Double signal amplification through a functionalized nanoporous Au–Ag alloy microwire and Au nanoparticles: development of an electrochemical ˙OH sensor based on a self-assembled layer of 6-(ferrocenyl)hexanethiol

Dongyang Wang ab, Bintong Huang c and Yingchun Li *ac
aCollege of Science, Harbin Institute of Technology, Shenzhen, 518055, China. E-mail: liyingchun@hit.edu.cn; Fax: +86-755-86239466; Tel: +86-755-86239466
bKey Laboratory for Green Processing of Chemical Engineering of Xinjiang Bingtuan, School of Chemistry and Chemical Engineering, Shihezi University, Shihezi, 832003, China
cKey Laboratory of Xinjiang Phytomedicine Resources for Ministry of Education, School of Pharmacy, Shihezi University, Shihezi, 832000, China

Received 21st October 2018 , Accepted 21st December 2018

First published on 24th December 2018


Novel electrochemical sensors were developed based on a FcHT functionalized NPAMW and AuNPs for the analysis of ˙OH released from live cells. Self-assembled layers of FcHT can be selectively attacked by ˙OH, enabling simultaneous recognition and quantification of ˙OH, while the NPAMW and AuNPs provide a 3D multiplexed conductive structure rendering dual signal amplification.


Reactive oxygen species (ROS) have long been paid attention due to their significant roles in physiological and pathological events, such as cell signaling, homeostasis,1 cancer2 and aging.3 Under imbalance between oxidative stress and antioxidant defense, excessive ROS, especially the highly reactive hydroxyl radicals (˙OH), can lead to fatal damage to cellular proteins, DNA and lipids. Because of the great importance of ˙OH either in understanding the mechanism of disease or disease treatment, there is considerable demand for techniques to detect and quantify ˙OH. However, detecting ˙OH is challenging due to their extremely short lifetime (∼10−9 s) and low concentration in vivo. Recently, several techniques have been developed to determine ˙OH, such as electron spin resonance (ESR) spectroscopy,4,5 spectrophotometry6 and chromatography.7 Among them, ESR is generally recommended for ˙OH detection owing to its high selectivity to paramagnetic radicals.8 However, in situ monitoring of ˙OH in chemical or biological systems is still a large challenge by using these methods. In addition, some of them need extra radical trappers such as salicylic acid,9 terephthalic acid10 and 5,5-dimethyl-1-pyrroline-N-oxide,11 which complicates the operation process and hinders practical applications.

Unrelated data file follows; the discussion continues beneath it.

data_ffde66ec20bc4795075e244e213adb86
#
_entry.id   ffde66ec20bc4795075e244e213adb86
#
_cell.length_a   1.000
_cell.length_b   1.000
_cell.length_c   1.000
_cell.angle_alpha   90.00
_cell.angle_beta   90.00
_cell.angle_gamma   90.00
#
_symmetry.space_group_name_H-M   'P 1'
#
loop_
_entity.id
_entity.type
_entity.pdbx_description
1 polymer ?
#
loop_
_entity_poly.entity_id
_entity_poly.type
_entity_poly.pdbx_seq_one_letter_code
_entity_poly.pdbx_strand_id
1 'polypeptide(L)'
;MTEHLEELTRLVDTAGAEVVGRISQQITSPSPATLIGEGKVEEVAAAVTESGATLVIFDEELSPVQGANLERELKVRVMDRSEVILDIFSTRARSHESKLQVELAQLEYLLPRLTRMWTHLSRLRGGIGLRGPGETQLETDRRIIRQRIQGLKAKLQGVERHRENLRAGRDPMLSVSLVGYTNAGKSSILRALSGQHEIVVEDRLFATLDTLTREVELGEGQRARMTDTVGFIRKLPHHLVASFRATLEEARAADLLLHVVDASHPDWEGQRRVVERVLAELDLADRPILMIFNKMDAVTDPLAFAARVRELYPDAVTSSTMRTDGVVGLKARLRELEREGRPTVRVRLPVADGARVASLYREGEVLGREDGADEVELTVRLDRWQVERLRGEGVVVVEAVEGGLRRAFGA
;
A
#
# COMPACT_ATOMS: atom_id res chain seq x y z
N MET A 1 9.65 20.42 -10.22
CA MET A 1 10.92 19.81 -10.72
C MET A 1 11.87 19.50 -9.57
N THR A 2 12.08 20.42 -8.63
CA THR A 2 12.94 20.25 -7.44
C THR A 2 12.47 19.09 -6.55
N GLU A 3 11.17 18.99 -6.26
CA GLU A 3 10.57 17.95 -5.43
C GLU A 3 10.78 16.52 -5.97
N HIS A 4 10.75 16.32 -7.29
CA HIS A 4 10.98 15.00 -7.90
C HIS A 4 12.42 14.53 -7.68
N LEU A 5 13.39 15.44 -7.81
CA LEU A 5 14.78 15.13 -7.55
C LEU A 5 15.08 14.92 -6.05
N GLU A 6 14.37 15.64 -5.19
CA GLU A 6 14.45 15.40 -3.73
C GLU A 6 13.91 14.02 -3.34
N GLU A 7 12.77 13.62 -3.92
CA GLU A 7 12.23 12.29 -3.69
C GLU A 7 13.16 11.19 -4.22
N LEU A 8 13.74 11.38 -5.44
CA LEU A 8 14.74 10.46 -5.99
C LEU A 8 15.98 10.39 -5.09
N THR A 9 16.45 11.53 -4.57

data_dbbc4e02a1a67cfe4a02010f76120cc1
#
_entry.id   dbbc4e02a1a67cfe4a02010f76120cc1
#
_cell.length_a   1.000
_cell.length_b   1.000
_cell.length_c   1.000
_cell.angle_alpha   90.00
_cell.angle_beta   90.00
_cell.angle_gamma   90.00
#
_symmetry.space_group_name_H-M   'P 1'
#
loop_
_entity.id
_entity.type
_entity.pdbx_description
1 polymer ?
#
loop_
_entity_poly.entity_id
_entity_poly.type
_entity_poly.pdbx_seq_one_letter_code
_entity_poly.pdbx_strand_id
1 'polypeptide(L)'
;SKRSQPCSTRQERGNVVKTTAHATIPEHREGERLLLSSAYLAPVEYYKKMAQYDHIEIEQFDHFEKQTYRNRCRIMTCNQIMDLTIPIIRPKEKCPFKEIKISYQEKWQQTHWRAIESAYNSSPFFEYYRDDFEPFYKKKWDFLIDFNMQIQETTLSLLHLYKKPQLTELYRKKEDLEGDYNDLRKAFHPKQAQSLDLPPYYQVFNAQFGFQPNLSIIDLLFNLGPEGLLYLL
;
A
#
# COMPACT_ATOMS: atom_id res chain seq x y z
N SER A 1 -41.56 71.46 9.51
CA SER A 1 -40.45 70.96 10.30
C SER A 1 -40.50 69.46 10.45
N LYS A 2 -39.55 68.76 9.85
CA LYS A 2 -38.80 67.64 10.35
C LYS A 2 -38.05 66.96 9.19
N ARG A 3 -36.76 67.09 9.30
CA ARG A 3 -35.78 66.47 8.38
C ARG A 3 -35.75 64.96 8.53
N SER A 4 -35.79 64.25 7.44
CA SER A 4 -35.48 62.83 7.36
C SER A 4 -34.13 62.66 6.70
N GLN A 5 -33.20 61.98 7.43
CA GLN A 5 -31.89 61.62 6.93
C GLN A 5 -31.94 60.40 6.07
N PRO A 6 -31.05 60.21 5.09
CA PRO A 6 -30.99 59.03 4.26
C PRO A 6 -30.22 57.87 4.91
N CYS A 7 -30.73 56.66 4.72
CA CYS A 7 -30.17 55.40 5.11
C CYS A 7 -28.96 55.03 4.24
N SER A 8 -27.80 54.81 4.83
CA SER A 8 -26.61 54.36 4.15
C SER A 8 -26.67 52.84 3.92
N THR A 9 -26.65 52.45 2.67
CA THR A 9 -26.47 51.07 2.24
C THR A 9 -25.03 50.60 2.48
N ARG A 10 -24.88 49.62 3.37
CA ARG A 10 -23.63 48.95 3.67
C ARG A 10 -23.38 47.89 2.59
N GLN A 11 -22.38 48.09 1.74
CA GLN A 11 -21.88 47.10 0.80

As an alternative method, electrochemical sensing is convenient and suitable for ˙OH monitoring as a result of its attractive features including high sensitivity, fast response time, and ease of miniaturization. Some electrochemical sensors for ˙OH detection have been reported, wherein oligonucleotides are involved.12,13 These sensors suffer from inherent instability, together with the rather costly and time consuming preparation layers (SAL) of alkylthiols14,15 and ferrocene derivatives16,17 have also been used for fabricating electrochemical sensors to determine ˙OH, on the basis of the fact that these compounds can be selectively destroyed by ˙OH. A well-defined molecular layer on the gold substrate can be easily prepared and is known to be stable. Li et al.18 applied a 6-(ferrocenyl)hexanethiol (FcHT) self-assembled monolayer to detect ˙OH by testing the signal change of FcHT after being attacked by different concentrations of ˙OH. Owing to the limited surface area, the developed sensor only obtained a sensitivity of 340 nA nM−1 in the range of 5–45 nM. To tackle this problem, nanostructured materials (e.g., gold nanoparticles) can be introduced to enlarge the sensing surface,19 but such an expansion is still limited due to the two-dimensional (2D) nature of the planar electrodes. Recently, 3D nanoporous materials have been widely used in the field of electrochemical sensing because of their unique advantages of large surface area, high conductivity, good mechanical strength, etc.20,21 In our previous work, a nanoporous Au–Ag alloy microwire (NPAMW) used as a novel free-standing and monolithic electrochemical electrode has been reported.22 Its well-defined nanoporous structure and tailorable physical properties hold great potential for the in situ monitoring of biological and chemical compounds with high sensitivity.

In this work, we searched for the possibilities of improving the sensitivity and selectivity of electrochemical sensors for fast detection of ˙OH by a FcHT functionalized NPAMW and AuNPs. Scanning electron microscopy (SEM), X-ray photoelectron spectroscopy (XPS), electrochemical methods and some other strategies were used to characterize the properties of FcHT/NPAMW and FcHT/AuNP/NPAMW. To demonstrate its potential in in situ analysis of real samples, FcHT/AuNP/NPAMW was used for detecting ˙OH produced by HepG2 cells through phorbol 12-myristate 13-acetate (PMA) stimulation.